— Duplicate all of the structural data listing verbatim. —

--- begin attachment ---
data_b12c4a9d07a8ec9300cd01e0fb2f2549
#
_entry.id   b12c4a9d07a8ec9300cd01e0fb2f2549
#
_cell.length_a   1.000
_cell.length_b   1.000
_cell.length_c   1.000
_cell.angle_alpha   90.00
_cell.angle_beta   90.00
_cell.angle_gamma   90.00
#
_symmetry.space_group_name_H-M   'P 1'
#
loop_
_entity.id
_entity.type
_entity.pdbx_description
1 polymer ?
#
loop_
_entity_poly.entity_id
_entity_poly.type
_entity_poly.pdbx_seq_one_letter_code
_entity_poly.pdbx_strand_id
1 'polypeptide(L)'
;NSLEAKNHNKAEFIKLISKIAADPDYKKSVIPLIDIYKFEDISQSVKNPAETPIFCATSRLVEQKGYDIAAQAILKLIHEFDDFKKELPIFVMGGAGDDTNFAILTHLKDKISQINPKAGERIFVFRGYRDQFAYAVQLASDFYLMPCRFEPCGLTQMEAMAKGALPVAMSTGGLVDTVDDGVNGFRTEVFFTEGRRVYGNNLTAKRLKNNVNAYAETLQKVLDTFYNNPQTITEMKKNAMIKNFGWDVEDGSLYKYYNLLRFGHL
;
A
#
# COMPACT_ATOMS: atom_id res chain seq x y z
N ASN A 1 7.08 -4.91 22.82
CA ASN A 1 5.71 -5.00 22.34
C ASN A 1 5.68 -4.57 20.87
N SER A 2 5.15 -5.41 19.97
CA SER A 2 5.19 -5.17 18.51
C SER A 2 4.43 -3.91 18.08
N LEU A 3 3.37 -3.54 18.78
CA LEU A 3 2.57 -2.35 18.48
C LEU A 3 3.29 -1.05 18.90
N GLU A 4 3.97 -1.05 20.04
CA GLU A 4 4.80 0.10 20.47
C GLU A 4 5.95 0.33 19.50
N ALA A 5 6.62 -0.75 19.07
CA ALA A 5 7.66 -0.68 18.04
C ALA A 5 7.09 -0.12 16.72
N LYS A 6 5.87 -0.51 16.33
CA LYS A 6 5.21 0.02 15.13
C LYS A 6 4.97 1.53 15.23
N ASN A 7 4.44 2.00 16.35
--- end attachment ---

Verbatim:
data_b12c4a9d07a8ec9300cd01e0fb2f2549
#
_entry.id   b12c4a9d07a8ec9300cd01e0fb2f2549
#
_cell.length_a   1.000
_cell.length_b   1.000
_cell.length_c   1.000
_cell.angle_alpha   90.00
_cell.angle_beta   90.00
_cell.angle_gamma   90.00
#
_symmetry.space_group_name_H-M   'P 1'
#
loop_
_entity.id
_entity.type
_entity.pdbx_description
1 polymer ?
#
loop_
_entity_poly.entity_id
_entity_poly.type
_entity_poly.pdbx_seq_one_letter_code
_entity_poly.pdbx_strand_id
1 'polypeptide(L)'
;NSLEAKNHNKAEFIKLISKIAADPDYKKSVIPLIDIYKFEDISQSVKNPAETPIFCATSRLVEQKGYDIAAQAILKLIHEFDDFKKELPIFVMGGAGDDTNFAILTHLKDKISQINPKAGERIFVFRGYRDQFAYAVQLASDFYLMPCRFEPCGLTQMEAMAKGALPVAMSTGGLVDTVDDGVNGFRTEVFFTEGRRVYGNNLTAKRLKNNVNAYAETLQKVLDTFYNNPQTITEMKKNAMIKNFGWDVEDGSLYKYYNLLRFGHL
;
A
#
# COMPACT_ATOMS: atom_id res chain seq x y z
N ASN A 1 7.08 -4.91 22.82
CA ASN A 1 5.71 -5.00 22.34
C ASN A 1 5.68 -4.57 20.87
N SER A 2 5.15 -5.41 19.97
CA SER A 2 5.19 -5.17 18.51
C SER A 2 4.43 -3.91 18.08
N LEU A 3 3.37 -3.54 18.78
CA LEU A 3 2.57 -2.35 18.48
C LEU A 3 3.29 -1.05 18.90
N GLU A 4 3.97 -1.05 20.04
CA GLU A 4 4.80 0.10 20.47
C GLU A 4 5.95 0.33 19.50
N ALA A 5 6.62 -0.75 19.07
CA ALA A 5 7.66 -0.68 18.04
C ALA A 5 7.09 -0.12 16.72
N LYS A 6 5.87 -0.51 16.33
CA LYS A 6 5.21 0.02 15.13
C LYS A 6 4.97 1.53 15.23
N ASN A 7 4.44 2.00 16.35